Kickstarting Your WIP

Imagine finding hundreds of people eager to read your book. Now—are you ready for this?—imagine those same people financially backing you to write it.

Enter the crowdsourcing awesomeness of,, and These sites are funding platforms for creative projects. But their concept isn’t centered on folks just handing you money—it’s centered on connecting you with people who want exactly what you’re creating.

Like your work in progress.

SIX WEEKS, $10,000

I started my Kickstarter campaign after learning that enthusiastic backers pledged $100,000,000 to projects in 2011, a 300-percent increase from the previous year.

How amazing, I thought. People believing in what their artists believe in. Tribes supporting their advocates.

I did some digging and discovered that when the production team of Blue Like Jazz (the movie) ran out of funds, Kickstarter saved the film—to the tune of 4,495 backers raising $345,992 … of a $125,000 goal.

Below, I’m going to break down the basics of Kickstarter, then reveal some of the secrets that helped me raise $10,000 in six weeks.


Here’s what you’ll do to start your Kickstarter project:

1) Make a page for your book project on (free), detailing your vision and personal investment in your Work-In-Progress. The goal here is passion, clarity, and to connect your audience to why your book must be written.

2) Launch it and spread the word via email and social media to friends, family, and complete strangers (who just might make up the largest percentage of your supporters, as was the case with my campaign).


1) Your Kickstarter campaign doesn’t begin when you launch—it begins the second you decide to do a campaign

Let people know about your Kickstarter project right away, even if it’s a year in advance. Mention it in your family newsletter or blog or just conversations with friends. This helps you stay accountable to run the campaign while also educating potential backers about the crowdsource concept.

2) Don’t wait for backers to find you—find them

Find people who want to jump on board even before you launch. This lets you gauge how much momentum your project will have out of the gate—and momentum is everything.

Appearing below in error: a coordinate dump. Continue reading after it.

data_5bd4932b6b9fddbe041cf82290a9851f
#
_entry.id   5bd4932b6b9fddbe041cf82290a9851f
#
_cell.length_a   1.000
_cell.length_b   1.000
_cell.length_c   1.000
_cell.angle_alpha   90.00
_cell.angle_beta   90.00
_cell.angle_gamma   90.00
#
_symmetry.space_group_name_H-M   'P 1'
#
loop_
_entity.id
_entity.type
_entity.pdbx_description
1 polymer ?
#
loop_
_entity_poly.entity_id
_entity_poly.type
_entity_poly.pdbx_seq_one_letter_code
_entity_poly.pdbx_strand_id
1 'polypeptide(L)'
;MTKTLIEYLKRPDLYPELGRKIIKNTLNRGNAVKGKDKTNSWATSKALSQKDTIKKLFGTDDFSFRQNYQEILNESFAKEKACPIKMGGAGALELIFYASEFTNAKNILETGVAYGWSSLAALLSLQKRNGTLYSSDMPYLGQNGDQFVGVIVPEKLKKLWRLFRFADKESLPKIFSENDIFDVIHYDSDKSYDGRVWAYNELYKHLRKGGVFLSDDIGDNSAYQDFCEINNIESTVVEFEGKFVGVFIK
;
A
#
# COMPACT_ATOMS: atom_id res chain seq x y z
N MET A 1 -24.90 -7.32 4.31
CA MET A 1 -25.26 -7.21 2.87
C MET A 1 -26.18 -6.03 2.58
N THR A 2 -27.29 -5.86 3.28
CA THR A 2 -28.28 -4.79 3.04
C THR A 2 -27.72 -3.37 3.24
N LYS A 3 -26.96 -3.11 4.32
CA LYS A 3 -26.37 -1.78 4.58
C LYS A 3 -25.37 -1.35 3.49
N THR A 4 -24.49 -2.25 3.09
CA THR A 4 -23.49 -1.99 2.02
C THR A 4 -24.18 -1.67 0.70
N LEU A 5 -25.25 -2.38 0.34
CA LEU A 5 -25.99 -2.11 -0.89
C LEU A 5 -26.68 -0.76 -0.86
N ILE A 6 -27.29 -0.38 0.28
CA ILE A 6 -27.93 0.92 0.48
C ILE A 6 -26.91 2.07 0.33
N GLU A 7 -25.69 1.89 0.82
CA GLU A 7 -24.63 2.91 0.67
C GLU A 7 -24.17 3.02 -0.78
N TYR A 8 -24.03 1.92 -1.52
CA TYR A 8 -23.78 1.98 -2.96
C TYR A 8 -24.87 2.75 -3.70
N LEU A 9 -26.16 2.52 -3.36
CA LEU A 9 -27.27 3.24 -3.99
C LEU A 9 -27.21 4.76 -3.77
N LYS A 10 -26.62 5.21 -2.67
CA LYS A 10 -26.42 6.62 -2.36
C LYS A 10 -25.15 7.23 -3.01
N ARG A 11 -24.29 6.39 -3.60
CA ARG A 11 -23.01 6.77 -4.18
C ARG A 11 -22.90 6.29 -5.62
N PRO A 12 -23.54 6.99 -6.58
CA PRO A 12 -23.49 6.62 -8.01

Even if you have a fabulous idea, few are eager to fund your project if it doesn’t already have backers. Great idea, they think, but why waste my time if it isn’t going to get funded?

That said, if you meet 30 percent of your goal, people are much more likely to jump on board. Kickstarter claims that 90 percent of their projects that reach 30 percent of their goal—succeed.

3) Use Facebook strategically

If you’re not sold out on the power of Facebook, now’s the time. I couldn’t believe how many pledges I received from Facebook. Not from people I know well, but rather from acquaintances who read my newsfeed without my knowing.

I also highly recommend Facebook Ads. This is a bit of an art form, learning how to make your ads cost-efficient and worthwhile, but it’s worth investing a day or two Googling “Facebook Ads” or taking an online class on the subject.

4) Best tip ever: You gotta believe

If you’re serious about crowdsourcing your book, you need to believe in it. Just liking your book won’t do. You have to be able to say, with conviction: “This is my message, and I believe it will make a difference in this world.”

People don’t like backing projects just for charity. They want to birth art that will make the world a better place. Does that describe your book?


What are you waiting for? There are thousands of people out there willing to support you. Go check out,, or


Caleb_Jennings_Breakey_Mug (3)Caleb Jennings Breakey is an ACFW Genesis Winner (Speculative Fiction), visionary, and author of two books with Harvest House Publishers (Following Jesus without Leaving the Church, September 2013; Falling in Love without Falling on Your Face, January 2014). He teaches at conferences throughout the country, and likes to explore the how of following Jesus, healing the church, and glorifying God. Check him out on Facebook, Twitter, or Youtube.

Authors: Are You Overlooking Your Hidden Profit Opportunities?

NCWA blog welcomes Tony Marino! Tony will be our main speaker for the February meeting. See end of post for links.